Interpreting the World Through Art: CREM Senior Show


“The Evolution of American Slavery” by Abdul Jackson

When you think of Creative Media, a number of different things come to mind. After all, the Creative Media (CREM) major is something completely unique and original to Champlain College. It allows students with multiple talents to explore all of their areas of interest, choosing from three artistic specializations. So, as you can expect, the major attracts a wide variety of artists culminating in a diverse senior capstone show every year.

This year’s CREM capstone show took place on Monday, April 15 in the CCM Gallery and lasted until that Friday morning. It’s a busy time of year and other capstones need the gallery space, so the show is only afforded a short amount of time. However, within the span of a few short days, the CREM show was home to an amalgamation of unique projects, including sculptures, fashion design, animation, comics and more.

“All of them are really different from each other. That’s the great thing about the show,” Al Larsen, Creative Media professor explained. He teaches the CREM capstone class where seniors spend the semester working on these projects.

“I really love seeing how they evolve over the time that they’re in the program,” said Larsen. “They become more skilled, but more importantly, they become confident, identify what’s important to them, and find ways to pursue it through their artwork.”

This exact process is what brought Anthony Mahon to construct his capstone. Mahon did an oral history project about the mental illness stigma surrounding people of color. To do this, he interviewed people, created videos and constructed a website.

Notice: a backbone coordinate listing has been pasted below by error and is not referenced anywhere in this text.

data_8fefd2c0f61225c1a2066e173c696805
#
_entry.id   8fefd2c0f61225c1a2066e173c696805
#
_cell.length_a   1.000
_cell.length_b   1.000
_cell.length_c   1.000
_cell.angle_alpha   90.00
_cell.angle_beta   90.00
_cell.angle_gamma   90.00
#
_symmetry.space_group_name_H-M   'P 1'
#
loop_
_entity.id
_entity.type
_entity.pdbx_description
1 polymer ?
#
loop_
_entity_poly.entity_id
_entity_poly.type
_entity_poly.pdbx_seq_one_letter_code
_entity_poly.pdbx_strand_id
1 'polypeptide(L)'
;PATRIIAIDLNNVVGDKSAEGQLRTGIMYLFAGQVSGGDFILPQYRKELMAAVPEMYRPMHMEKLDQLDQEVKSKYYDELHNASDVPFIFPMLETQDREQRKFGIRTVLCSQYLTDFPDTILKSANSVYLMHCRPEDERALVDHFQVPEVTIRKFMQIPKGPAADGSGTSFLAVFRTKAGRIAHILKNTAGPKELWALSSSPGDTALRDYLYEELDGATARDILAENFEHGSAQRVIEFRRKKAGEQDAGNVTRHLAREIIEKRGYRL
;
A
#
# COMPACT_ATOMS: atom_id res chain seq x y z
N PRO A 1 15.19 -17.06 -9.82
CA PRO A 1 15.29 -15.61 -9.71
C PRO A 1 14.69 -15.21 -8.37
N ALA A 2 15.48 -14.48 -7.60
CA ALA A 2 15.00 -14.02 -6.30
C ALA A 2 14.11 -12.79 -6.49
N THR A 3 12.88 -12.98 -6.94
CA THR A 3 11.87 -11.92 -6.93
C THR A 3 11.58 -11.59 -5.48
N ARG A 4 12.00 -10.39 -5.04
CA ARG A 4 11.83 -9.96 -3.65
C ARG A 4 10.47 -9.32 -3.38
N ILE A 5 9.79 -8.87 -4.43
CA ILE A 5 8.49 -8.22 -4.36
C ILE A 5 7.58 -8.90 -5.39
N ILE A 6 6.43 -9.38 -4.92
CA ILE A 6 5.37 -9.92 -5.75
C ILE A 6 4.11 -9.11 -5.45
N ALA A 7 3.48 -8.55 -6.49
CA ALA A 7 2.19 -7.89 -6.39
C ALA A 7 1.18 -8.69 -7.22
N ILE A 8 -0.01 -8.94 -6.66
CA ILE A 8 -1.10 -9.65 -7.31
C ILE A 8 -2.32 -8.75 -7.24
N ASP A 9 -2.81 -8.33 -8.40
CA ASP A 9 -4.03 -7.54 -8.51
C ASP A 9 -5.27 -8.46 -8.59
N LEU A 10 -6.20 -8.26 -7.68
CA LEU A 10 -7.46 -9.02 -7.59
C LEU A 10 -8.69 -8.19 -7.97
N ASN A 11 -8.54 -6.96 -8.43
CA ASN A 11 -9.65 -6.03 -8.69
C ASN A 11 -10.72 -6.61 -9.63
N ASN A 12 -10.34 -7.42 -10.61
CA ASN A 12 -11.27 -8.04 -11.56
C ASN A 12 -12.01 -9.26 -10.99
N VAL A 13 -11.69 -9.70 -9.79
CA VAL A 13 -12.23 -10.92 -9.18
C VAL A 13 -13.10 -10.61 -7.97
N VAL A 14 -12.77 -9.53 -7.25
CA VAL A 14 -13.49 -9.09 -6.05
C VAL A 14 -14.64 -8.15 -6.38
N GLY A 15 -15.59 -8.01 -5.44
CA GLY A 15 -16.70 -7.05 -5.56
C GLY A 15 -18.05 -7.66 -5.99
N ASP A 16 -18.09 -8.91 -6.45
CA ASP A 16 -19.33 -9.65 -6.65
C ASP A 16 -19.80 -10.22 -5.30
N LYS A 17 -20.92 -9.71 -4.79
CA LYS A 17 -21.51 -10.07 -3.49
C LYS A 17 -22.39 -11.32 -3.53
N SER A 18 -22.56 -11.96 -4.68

Mahon was first inspired by Kid Cudi, who opened up about his struggles with mental illness and started the #YouGoodMan movement. From there, Mahon spoke to one of his close high school friends about his struggles and from there, he found inspiration for the project.

From there, I wanted to expand the conversation from black men and mental health to mental health among all people of color,” he said. “Beyond that, this project was especially important to me because my mother suffers from anxiety so her experiences added a more personal element to it.”

Mahon’s mother was also interviewed for the project in a two-part video interview that you can find on the website. He wrote on the video post that getting her perspective was especially important because he had no idea what she went through until he interviewed her for his project.

Mahon’s project was the only audio project in the show.

“MJ Metcalf made this structure, and there’s a poem in there, that was really unusual and cool,” Larsen recounted. Metcalf’s project was a large wooden box that the viewer steps in and closes themself inside. In the box, the words of MJ’s poem are lit up, illuminating the inside of the box.  

“It was interesting to look around and see how the pieces are all so different,” Larsen added. “The students are different from each other, and there seemed to be a different way they were responding to life as a college-age person in 2019. It felt like they were interpreting the world through their artwork, and that was really exciting.”